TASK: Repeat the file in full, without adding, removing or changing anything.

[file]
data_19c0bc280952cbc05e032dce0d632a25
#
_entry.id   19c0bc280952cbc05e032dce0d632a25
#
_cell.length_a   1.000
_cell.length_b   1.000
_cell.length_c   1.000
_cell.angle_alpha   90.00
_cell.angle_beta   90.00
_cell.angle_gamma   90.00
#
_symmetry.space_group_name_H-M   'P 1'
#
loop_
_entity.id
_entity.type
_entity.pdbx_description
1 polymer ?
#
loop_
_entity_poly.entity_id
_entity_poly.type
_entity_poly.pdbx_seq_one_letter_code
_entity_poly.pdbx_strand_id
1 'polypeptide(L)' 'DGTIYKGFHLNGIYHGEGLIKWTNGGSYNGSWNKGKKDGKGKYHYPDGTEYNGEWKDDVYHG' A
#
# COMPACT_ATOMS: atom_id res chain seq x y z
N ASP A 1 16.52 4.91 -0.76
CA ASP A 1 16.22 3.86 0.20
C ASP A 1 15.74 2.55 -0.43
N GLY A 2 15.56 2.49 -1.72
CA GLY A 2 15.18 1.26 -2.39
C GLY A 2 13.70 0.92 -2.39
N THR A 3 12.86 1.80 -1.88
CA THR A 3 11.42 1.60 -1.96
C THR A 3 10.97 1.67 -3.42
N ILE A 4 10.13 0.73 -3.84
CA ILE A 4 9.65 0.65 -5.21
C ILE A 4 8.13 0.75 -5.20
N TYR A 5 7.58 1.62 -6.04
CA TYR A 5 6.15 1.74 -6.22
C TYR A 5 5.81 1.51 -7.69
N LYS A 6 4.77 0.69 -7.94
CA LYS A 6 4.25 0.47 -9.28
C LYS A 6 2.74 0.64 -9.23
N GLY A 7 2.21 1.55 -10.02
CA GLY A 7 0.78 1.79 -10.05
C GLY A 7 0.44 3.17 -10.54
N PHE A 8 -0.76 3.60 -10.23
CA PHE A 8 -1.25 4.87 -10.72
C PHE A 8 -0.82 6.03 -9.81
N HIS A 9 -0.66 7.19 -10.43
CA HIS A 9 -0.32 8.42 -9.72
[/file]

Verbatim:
data_19c0bc280952cbc05e032dce0d632a25
#
_entry.id   19c0bc280952cbc05e032dce0d632a25
#
_cell.length_a   1.000
_cell.length_b   1.000
_cell.length_c   1.000
_cell.angle_alpha   90.00
_cell.angle_beta   90.00
_cell.angle_gamma   90.00
#
_symmetry.space_group_name_H-M   'P 1'
#
loop_
_entity.id
_entity.type
_entity.pdbx_description
1 polymer ?
#
loop_
_entity_poly.entity_id
_entity_poly.type
_entity_poly.pdbx_seq_one_letter_code
_entity_poly.pdbx_strand_id
1 'polypeptide(L)' 'DGTIYKGFHLNGIYHGEGLIKWTNGGSYNGSWNKGKKDGKGKYHYPDGTEYNGEWKDDVYHG' A
#
# COMPACT_ATOMS: atom_id res chain seq x y z
N ASP A 1 16.52 4.91 -0.76
CA ASP A 1 16.22 3.86 0.20
C ASP A 1 15.74 2.55 -0.43
N GLY A 2 15.56 2.49 -1.72
CA GLY A 2 15.18 1.26 -2.39
C GLY A 2 13.70 0.92 -2.39
N THR A 3 12.86 1.80 -1.88
CA THR A 3 11.42 1.60 -1.96
C THR A 3 10.97 1.67 -3.42
N ILE A 4 10.13 0.73 -3.84
CA ILE A 4 9.65 0.65 -5.21
C ILE A 4 8.13 0.75 -5.20
N TYR A 5 7.58 1.62 -6.04
CA TYR A 5 6.15 1.74 -6.22
C TYR A 5 5.81 1.51 -7.69
N LYS A 6 4.77 0.69 -7.94
CA LYS A 6 4.25 0.47 -9.28
C LYS A 6 2.74 0.64 -9.23
N GLY A 7 2.21 1.55 -10.02
CA GLY A 7 0.78 1.79 -10.05
C GLY A 7 0.44 3.17 -10.54
N PHE A 8 -0.76 3.60 -10.23
CA PHE A 8 -1.25 4.87 -10.72
C PHE A 8 -0.82 6.03 -9.81
N HIS A 9 -0.66 7.19 -10.43
CA HIS A 9 -0.32 8.42 -9.72